Train strikes 2022: When will the rail strikes take place, which rail services will be affected including South Western Railway and why are workers striking?
FURTHER rail strikes are expected to take place this week due to a row over pay and working conditions.
A planned rail strike for the end of July has been confirmed to go ahead after last-minute negotiations fell through.
More than 40,000 staff members will once again stage the strike after the Rail, Maritime, and Transport union (RMT) and Network Rail failed to negotiate a deal.
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Rail workers have been in a dispute with Network Rail over pay, jobs and working conditions, with RMT rejecting a ‘paltry’ offer made by the transport company.
This includes Southeastern, TransPennine, and Avanti West Coast, as well as a handful of other operators.
Members last walked out in late June, with most of the UK’s train services cancelled as a result.
But when will the next strikes take place and which operators are involved?
Here’s everything you need to know:
When will the next round of strikes take place?
The RMT Union has confirmed that members will strike for 24 hours beginning on Wednesday, July 27, and will involve the 13 train companies that were involved in the last industrial action.
The union then confirmed that Network Rail members will also strike on Thursday, August 18, and Saturday, August 20.
The last strikes took place on 21, 23, and 25 June, and saw four-fifths of services across the country cancelled.
Will South Western Railway workers strike?
A number of rail workers will strike at the end of this month and in August.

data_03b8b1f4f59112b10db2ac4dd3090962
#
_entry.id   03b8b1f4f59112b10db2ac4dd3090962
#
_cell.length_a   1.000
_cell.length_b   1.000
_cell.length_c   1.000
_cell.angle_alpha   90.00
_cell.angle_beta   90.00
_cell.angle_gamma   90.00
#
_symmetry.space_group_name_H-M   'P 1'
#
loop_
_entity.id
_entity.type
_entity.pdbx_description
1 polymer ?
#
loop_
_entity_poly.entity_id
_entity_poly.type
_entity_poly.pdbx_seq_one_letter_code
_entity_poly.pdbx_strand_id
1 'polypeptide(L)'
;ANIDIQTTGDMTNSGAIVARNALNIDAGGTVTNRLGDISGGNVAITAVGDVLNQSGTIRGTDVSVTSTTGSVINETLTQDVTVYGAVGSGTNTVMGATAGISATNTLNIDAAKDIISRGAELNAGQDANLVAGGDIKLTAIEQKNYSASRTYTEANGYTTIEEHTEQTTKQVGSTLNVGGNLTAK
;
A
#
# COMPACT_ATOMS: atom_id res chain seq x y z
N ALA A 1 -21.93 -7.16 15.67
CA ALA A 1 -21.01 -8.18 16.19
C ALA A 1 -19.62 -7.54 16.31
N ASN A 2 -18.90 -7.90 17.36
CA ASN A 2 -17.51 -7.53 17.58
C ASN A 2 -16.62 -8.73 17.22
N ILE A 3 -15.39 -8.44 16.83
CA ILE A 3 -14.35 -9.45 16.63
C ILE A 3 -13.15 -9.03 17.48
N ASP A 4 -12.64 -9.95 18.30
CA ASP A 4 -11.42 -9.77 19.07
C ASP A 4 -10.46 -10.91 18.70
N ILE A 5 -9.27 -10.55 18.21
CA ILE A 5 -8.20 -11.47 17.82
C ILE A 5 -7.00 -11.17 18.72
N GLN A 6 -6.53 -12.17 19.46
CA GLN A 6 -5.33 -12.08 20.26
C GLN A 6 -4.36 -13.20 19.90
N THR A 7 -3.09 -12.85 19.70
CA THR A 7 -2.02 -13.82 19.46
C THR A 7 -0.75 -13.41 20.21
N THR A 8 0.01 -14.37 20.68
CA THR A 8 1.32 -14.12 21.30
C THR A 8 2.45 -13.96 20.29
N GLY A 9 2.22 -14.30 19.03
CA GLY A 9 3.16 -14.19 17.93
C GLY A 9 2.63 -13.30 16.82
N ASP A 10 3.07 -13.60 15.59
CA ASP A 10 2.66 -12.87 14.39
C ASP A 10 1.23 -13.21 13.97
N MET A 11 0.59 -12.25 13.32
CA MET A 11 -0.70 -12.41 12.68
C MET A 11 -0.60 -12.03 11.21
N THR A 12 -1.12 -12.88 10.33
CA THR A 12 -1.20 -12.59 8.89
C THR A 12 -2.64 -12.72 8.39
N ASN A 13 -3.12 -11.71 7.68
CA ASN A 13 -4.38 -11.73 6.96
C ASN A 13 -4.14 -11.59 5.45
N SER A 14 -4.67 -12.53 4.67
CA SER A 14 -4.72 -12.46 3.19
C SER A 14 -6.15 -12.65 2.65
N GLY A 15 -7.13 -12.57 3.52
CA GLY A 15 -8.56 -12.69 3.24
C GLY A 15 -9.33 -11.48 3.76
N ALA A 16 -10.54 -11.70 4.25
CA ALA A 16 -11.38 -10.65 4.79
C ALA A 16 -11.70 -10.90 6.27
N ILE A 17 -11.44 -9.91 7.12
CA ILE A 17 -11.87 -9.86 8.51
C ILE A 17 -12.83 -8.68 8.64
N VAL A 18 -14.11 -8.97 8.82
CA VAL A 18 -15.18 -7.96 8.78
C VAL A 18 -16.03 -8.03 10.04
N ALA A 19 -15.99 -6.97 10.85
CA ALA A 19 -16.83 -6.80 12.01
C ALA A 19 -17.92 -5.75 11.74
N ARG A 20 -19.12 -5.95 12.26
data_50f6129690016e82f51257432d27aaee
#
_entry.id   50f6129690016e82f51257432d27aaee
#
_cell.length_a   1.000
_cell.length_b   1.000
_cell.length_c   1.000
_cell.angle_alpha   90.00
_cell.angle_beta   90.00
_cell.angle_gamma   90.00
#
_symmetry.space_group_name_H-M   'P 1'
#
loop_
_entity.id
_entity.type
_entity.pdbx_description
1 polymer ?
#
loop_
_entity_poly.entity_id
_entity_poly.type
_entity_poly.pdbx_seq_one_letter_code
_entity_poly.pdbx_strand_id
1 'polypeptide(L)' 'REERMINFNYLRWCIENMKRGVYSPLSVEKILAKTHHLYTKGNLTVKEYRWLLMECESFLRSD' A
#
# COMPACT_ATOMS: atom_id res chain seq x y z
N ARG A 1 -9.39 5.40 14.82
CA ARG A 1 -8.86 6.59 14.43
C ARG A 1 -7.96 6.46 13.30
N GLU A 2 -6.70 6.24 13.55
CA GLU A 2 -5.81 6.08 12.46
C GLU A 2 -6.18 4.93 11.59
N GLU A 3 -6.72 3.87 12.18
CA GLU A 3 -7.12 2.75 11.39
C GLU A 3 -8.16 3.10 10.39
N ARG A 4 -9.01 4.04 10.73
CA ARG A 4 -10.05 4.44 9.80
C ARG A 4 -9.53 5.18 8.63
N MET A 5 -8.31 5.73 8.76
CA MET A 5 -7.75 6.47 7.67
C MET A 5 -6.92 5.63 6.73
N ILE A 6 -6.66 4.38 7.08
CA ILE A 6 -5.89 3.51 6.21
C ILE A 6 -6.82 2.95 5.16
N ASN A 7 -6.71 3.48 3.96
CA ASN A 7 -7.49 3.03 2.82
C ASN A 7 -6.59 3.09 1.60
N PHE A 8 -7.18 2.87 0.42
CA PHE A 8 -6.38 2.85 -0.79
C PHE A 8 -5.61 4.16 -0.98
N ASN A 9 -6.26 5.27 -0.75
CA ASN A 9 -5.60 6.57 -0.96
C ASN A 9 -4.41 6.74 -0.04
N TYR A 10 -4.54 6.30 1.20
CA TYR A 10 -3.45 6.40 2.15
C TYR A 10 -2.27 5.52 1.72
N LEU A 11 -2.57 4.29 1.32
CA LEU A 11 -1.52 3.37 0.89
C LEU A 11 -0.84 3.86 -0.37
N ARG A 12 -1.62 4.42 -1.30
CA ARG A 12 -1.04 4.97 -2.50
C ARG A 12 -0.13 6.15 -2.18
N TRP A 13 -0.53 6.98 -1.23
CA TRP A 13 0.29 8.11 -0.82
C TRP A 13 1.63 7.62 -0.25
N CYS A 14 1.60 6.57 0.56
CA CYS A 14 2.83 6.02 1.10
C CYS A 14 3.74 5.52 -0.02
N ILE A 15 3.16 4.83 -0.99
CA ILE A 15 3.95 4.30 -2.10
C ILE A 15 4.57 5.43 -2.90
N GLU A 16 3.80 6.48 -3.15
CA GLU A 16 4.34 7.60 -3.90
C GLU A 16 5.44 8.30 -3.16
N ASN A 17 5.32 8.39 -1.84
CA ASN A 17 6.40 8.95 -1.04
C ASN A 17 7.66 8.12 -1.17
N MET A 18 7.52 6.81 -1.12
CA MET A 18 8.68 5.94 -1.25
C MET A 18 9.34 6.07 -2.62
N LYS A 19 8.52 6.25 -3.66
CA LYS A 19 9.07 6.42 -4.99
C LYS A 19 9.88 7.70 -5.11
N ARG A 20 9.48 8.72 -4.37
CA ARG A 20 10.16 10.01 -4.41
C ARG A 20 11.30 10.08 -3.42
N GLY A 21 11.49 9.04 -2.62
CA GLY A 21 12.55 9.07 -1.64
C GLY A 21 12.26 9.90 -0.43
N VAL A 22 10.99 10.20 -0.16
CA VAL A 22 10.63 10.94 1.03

On June 27, all UK train operators are likely to be affected, even if they are not directly a part of RMT and Transport Salaried Staffs' Association (TSSA).
On July 30, Arriva Rail London (London Overground), Chiltern Railways, Hull Trains, Greater Anglia, Great Western, LNER, Southeastern, and West Midlands Trains are expected to strike (Associated Society of Locomotive Engineers and Firemen members).
On August 18 and 20, all train operators in the UK are likely to be affected, even if they are not directly part of the dispute (RMT members).
What has RMT said about the strike?
It was announced last week that the RMT Union had rejected a ‘paltry’ offer made by Network Rail.
This included a four per cent pay rise backdated to January, rising by two per cent in 2023.
An offer of a further two per cent rise was made on the condition that ‘modernisation milestones’ were met.
However, RMT have said that no offer made has secured a pay rise or made guarantees over job losses at the train operating companies (TOCs).
RMT general secretary Mick Lynch said: ‘Strike action will take place next Wednesday as planned and our members are more determined than ever to secure a decent pay rise, job security and good working conditions.
‘Network Rail have not made any improvement on their previous pay offer and the train companies have not offered us anything new.
‘In fact, Network Rail have upped the ante, threatening to impose compulsory redundancies and unsafe 50 per cent cuts to maintenance work if we did not withdraw our planned strike action.
‘The train operating companies have put driver-only operations on the table along with ransacking our members’ terms and conditions.
‘RMT will continue to negotiate in good faith but we will not be bullied or cajoled by anyone.
‘The government need to stop their interference in this dispute so the rail employers can come to a negotiated settlement with us.’